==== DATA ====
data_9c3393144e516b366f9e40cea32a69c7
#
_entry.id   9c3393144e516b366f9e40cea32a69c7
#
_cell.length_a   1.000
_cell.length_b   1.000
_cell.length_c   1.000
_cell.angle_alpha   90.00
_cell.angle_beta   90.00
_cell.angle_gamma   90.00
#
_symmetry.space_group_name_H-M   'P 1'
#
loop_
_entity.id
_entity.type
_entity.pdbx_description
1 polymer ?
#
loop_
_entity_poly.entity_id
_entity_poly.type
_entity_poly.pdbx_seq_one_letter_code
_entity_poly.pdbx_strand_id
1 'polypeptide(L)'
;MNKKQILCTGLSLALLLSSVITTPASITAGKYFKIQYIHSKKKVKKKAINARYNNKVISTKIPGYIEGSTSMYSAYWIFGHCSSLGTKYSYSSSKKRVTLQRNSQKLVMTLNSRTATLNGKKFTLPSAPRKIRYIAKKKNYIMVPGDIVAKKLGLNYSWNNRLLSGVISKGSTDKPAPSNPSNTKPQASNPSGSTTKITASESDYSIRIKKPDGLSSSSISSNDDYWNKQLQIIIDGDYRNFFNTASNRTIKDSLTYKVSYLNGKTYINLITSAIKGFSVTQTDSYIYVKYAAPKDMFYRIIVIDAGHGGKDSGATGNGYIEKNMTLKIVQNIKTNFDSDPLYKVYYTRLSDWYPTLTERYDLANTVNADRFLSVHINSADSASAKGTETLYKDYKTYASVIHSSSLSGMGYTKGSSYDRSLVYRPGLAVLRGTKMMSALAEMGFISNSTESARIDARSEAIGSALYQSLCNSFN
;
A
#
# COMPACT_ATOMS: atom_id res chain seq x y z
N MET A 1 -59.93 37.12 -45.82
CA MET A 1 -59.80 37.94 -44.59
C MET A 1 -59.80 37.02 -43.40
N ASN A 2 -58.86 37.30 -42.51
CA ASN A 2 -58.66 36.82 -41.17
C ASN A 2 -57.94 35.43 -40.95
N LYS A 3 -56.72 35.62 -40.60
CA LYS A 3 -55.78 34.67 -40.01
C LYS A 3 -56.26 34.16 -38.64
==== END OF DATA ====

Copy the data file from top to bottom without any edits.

data_9c3393144e516b366f9e40cea32a69c7
#
_entry.id   9c3393144e516b366f9e40cea32a69c7
#
_cell.length_a   1.000
_cell.length_b   1.000
_cell.length_c   1.000
_cell.angle_alpha   90.00
_cell.angle_beta   90.00
_cell.angle_gamma   90.00
#
_symmetry.space_group_name_H-M   'P 1'
#
loop_
_entity.id
_entity.type
_entity.pdbx_description
1 polymer ?
#
loop_
_entity_poly.entity_id
_entity_poly.type
_entity_poly.pdbx_seq_one_letter_code
_entity_poly.pdbx_strand_id
1 'polypeptide(L)'
;MNKKQILCTGLSLALLLSSVITTPASITAGKYFKIQYIHSKKKVKKKAINARYNNKVISTKIPGYIEGSTSMYSAYWIFGHCSSLGTKYSYSSSKKRVTLQRNSQKLVMTLNSRTATLNGKKFTLPSAPRKIRYIAKKKNYIMVPGDIVAKKLGLNYSWNNRLLSGVISKGSTDKPAPSNPSNTKPQASNPSGSTTKITASESDYSIRIKKPDGLSSSSISSNDDYWNKQLQIIIDGDYRNFFNTASNRTIKDSLTYKVSYLNGKTYINLITSAIKGFSVTQTDSYIYVKYAAPKDMFYRIIVIDAGHGGKDSGATGNGYIEKNMTLKIVQNIKTNFDSDPLYKVYYTRLSDWYPTLTERYDLANTVNADRFLSVHINSADSASAKGTETLYKDYKTYASVIHSSSLSGMGYTKGSSYDRSLVYRPGLAVLRGTKMMSALAEMGFISNSTESARIDARSEAIGSALYQSLCNSFN
;
A
#
# COMPACT_ATOMS: atom_id res chain seq x y z
N MET A 1 -59.93 37.12 -45.82
CA MET A 1 -59.80 37.94 -44.59
C MET A 1 -59.80 37.02 -43.40
N ASN A 2 -58.86 37.30 -42.51
CA ASN A 2 -58.66 36.82 -41.17
C ASN A 2 -57.94 35.43 -40.95
N LYS A 3 -56.72 35.62 -40.60
CA LYS A 3 -55.78 34.67 -40.01
C LYS A 3 -56.26 34.16 -38.64